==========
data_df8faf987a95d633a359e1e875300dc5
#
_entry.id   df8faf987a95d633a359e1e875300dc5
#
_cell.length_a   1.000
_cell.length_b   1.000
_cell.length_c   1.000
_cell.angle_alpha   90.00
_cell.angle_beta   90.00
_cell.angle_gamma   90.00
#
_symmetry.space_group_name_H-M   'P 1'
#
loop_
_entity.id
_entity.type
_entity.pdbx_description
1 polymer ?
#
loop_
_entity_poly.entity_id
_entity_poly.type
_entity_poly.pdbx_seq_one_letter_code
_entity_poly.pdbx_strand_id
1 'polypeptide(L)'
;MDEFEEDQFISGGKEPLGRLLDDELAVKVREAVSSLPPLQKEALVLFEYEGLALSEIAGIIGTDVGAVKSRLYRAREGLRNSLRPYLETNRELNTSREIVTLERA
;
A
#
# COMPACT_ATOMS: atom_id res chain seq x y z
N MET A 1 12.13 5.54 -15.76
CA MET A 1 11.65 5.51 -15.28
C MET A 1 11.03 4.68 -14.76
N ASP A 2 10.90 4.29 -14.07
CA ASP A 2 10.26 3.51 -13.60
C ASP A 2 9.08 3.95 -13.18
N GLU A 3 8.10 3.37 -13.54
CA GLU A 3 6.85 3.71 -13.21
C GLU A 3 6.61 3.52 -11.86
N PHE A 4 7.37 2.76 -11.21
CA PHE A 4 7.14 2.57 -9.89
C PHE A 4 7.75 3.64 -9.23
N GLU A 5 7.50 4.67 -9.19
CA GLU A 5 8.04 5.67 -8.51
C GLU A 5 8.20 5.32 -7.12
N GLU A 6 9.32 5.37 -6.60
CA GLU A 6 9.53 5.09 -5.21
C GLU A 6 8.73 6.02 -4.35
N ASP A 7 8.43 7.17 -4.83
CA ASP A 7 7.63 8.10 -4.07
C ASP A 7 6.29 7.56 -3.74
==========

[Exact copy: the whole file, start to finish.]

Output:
data_df8faf987a95d633a359e1e875300dc5
#
_entry.id   df8faf987a95d633a359e1e875300dc5
#
_cell.length_a   1.000
_cell.length_b   1.000
_cell.length_c   1.000
_cell.angle_alpha   90.00
_cell.angle_beta   90.00
_cell.angle_gamma   90.00
#
_symmetry.space_group_name_H-M   'P 1'
#
loop_
_entity.id
_entity.type
_entity.pdbx_description
1 polymer ?
#
loop_
_entity_poly.entity_id
_entity_poly.type
_entity_poly.pdbx_seq_one_letter_code
_entity_poly.pdbx_strand_id
1 'polypeptide(L)'
;MDEFEEDQFISGGKEPLGRLLDDELAVKVREAVSSLPPLQKEALVLFEYEGLALSEIAGIIGTDVGAVKSRLYRAREGLRNSLRPYLETNRELNTSREIVTLERA
;
A
#
# COMPACT_ATOMS: atom_id res chain seq x y z
N MET A 1 12.13 5.54 -15.76
CA MET A 1 11.65 5.51 -15.28
C MET A 1 11.03 4.68 -14.76
N ASP A 2 10.90 4.29 -14.07
CA ASP A 2 10.26 3.51 -13.60
C ASP A 2 9.08 3.95 -13.18
N GLU A 3 8.10 3.37 -13.54
CA GLU A 3 6.85 3.71 -13.21
C GLU A 3 6.61 3.52 -11.86
N PHE A 4 7.37 2.76 -11.21
CA PHE A 4 7.14 2.57 -9.89
C PHE A 4 7.75 3.64 -9.23
N GLU A 5 7.50 4.67 -9.19
CA GLU A 5 8.04 5.67 -8.51
C GLU A 5 8.20 5.32 -7.12
N GLU A 6 9.32 5.37 -6.60
CA GLU A 6 9.53 5.09 -5.21
C GLU A 6 8.73 6.02 -4.35
N ASP A 7 8.43 7.17 -4.83
CA ASP A 7 7.63 8.10 -4.07
C ASP A 7 6.29 7.56 -3.74